Are We There Yet? Systems that keep passengers informed

This all too common phrase is often the source of dread for many parents taking the family on a planned outing. The utterance of these simple words is the usual indication of the onset of severe boredom. Of course another interpretation might be "Where exactly are we"? Followed by "How long will it be until we have reached the journey's end?" This is a situation that not only parents have to contend with but often plagues aircrew members. With the evolution of longer range transport aircraft one of the leading questions for aircraft operators is how to keep the passengers occupied during the journey. What may hold the attention of a pre-teenage child is probably not going to do a lot for the middle-aged chief financial officer being transported to a shareholders' meeting in some far-off destination.

Staying in touch

A means of staying in touch is a necessity in today's business travel environment and a device that can deliver not only stock market data but world news and weather along with pertinent information about the flight has become a reality on many corporate aircraft.

The Collins Airshow system is one such device. A modular concept is adapted for the purpose of presenting text and or graphic displays on monitors available to the passengers and crew. Information pertinent to the current trip such as position and time to destination are obtained by the Airshow computer from the aircraft navigation and air data systems while news, weather, and financial data is obtained through a subscription service using a radiotelephone link with a ground based Network Operations Center.

The content format and sequence of the cabin displays can be defined by the specific aircraft operator at the time a new device is ordered. Even the languages most common to the aircraft passengers can be loaded allowing easy understanding of the information contained on the various text pages. Giving cabin occupants the ability to select the information they most value makes the time spent flying fruitful to those using the system.

The Airshow system

At the center of the system is a box containing a server running the various applications in a Microsoft Windows environment. The unit is designed to operate within the pressure vessel on 28v DC with a power backup to allow a graceful shutdown. Also contained in the box are cooling fans providing an adequate airflow to prevent overheat conditions. An accessible front panel indicator provides a means of reporting fault information. Included is a "power on" indicator which illuminates when the power supply circuit is operational. In addition a BITE Failure indicator will illustrate that an internal defect has been detected. In normal operation this light will illuminate during system startup and extinguish after proper initialization has occurred. Audio connectors are also installed in the case and are wired in parallel with the main audio output to support 300-ohm impedance headsets.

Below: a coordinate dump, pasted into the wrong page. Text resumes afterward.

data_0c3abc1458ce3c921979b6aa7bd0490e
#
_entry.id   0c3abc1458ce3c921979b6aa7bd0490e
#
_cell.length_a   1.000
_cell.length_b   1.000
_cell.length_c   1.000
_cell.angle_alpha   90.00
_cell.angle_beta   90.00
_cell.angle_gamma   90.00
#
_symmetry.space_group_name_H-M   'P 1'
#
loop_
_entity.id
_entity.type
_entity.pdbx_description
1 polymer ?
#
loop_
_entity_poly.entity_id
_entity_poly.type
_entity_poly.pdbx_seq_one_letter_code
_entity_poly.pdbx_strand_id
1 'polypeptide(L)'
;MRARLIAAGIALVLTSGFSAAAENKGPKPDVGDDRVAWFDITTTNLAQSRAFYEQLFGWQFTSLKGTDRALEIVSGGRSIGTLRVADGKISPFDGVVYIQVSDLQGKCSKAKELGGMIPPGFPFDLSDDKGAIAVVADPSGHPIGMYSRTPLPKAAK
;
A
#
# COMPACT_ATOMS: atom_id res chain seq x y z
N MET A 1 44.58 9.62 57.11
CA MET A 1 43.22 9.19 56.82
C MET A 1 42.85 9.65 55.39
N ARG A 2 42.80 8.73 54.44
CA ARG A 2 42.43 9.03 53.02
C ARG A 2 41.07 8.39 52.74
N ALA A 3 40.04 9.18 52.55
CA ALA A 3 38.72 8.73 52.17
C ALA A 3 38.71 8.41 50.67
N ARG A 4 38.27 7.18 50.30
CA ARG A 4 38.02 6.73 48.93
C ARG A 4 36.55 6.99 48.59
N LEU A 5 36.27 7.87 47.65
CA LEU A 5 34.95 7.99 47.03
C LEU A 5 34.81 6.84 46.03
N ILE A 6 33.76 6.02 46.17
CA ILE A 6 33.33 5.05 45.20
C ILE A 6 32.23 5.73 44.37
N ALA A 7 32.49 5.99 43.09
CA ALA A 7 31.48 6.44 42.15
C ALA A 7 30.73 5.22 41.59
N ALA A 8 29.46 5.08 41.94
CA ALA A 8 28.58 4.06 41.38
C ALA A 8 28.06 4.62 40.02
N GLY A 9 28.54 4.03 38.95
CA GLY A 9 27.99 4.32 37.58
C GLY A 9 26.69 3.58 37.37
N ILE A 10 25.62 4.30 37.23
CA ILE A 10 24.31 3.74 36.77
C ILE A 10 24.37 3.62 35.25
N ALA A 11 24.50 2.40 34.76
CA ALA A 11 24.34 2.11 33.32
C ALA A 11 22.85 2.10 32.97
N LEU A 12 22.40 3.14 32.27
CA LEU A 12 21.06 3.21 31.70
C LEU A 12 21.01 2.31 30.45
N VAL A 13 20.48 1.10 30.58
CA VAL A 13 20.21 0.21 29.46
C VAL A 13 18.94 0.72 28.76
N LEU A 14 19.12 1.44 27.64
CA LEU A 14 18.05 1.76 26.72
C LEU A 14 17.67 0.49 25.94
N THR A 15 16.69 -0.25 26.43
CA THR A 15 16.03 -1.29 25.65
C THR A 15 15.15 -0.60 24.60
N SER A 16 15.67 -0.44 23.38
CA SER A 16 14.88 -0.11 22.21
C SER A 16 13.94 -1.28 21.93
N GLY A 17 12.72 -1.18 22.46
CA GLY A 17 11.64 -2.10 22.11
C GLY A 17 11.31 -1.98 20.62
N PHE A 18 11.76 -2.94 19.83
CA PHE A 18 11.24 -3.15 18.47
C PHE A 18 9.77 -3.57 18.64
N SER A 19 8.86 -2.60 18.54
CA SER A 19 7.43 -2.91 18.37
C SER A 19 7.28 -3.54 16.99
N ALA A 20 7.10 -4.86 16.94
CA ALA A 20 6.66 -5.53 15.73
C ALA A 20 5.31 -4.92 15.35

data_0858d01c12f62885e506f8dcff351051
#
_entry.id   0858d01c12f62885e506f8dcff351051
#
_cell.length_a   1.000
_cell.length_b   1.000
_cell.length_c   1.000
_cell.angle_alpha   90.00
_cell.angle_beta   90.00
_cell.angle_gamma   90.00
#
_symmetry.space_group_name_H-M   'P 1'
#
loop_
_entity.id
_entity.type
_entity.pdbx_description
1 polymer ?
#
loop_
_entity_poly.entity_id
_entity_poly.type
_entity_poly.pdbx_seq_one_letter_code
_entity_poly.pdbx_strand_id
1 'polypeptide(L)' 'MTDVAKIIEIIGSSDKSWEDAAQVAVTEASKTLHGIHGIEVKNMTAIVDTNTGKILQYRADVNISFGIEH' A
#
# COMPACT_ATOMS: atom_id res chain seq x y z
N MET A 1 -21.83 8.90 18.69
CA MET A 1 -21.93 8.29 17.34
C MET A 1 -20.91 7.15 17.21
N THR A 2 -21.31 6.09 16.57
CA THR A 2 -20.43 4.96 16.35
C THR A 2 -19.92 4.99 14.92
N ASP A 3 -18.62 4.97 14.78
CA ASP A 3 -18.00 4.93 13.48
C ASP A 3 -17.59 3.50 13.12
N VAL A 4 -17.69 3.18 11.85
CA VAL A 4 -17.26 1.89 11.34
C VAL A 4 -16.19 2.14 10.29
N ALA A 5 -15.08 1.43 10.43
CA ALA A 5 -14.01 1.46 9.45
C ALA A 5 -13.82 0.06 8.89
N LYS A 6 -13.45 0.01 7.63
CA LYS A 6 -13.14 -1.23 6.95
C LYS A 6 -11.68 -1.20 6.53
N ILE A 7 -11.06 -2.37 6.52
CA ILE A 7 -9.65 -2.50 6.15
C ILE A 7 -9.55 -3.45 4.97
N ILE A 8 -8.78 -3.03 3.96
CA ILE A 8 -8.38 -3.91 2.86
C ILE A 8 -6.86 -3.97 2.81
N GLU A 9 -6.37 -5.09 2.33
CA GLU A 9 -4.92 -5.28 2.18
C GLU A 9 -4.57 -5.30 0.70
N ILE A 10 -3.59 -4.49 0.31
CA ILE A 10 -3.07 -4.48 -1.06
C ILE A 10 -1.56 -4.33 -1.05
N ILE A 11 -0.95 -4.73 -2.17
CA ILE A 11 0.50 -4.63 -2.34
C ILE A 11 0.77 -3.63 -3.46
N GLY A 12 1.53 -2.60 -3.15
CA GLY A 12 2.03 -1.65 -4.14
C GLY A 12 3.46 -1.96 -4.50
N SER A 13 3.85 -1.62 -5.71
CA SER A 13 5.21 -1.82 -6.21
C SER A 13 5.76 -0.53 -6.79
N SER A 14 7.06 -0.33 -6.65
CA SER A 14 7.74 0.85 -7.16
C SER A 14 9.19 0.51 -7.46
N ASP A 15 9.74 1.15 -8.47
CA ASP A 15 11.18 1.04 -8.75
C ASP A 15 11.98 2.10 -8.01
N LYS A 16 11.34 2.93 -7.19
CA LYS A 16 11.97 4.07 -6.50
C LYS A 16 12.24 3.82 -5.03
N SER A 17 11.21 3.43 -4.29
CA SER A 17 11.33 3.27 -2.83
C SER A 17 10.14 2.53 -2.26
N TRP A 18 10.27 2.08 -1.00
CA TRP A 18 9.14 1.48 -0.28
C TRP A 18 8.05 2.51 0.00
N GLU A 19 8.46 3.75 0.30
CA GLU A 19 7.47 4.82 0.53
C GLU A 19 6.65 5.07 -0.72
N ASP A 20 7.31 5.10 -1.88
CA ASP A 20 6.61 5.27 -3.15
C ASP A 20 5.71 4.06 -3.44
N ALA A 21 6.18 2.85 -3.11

In the flight deck is a controller used by the flight crew to enter a destination airport identifier, Greenwich Mean Time or even a time to destination. A menu function will allow selection of various modes including a preflight briefing and various passenger advisories.

The Airshow reads both digital and analog signals from the aircraft onboard avionics systems. This is accomplished by using up to three ARINC 429 buses. Provisions are also available via USB port to facilitate the installation of a mouse, keyboard, or even a printer.

What's on the menu?

A flight deck display is used to select the option mode. These include national weather, airport weather, destination identification, weather files, aircraft position information, and a means to update the cabin display. Once again the displayed information is decided at the time of system purchase and the content as well as display order is written into the specific software package for that installation. The available data includes geographic maps capable of depicting the route of flight and illustrating real-time aircraft position, previous flight path, and planned route. In addition, place names and points of interest can be displayed. Multi language text pages illustrate real-time flight information including ground speed, altitude, temperature distances, and times. The system also has a feature that produces audio briefings for safety.

A main menu can be displayed in the cabin allowing occupants to make selections from the Airshow network which includes news, sports, weather, and stocks.

In fact the weather information available through WSI uses Doppler radar images combined with text updates which can be used by the flight crew to form a trend analysis of storm cell direction, intensity, and even velocity.

Anytime a new mode is selected a message appears on the video monitor for a short time advising the viewer of the mode currently being displayed. When the network is not being accessed it is typical for the display to cycle through various modes. This is programmable depending on the user's requirements. A typical cycle includes a display of high-resolution maps illustrating aircraft track followed by flight information and then a company logo could be displayed. This sequence would continue for the duration of the flight or until a network selection was made or an override input was given by the flight crew for a safety briefing or other required presentation.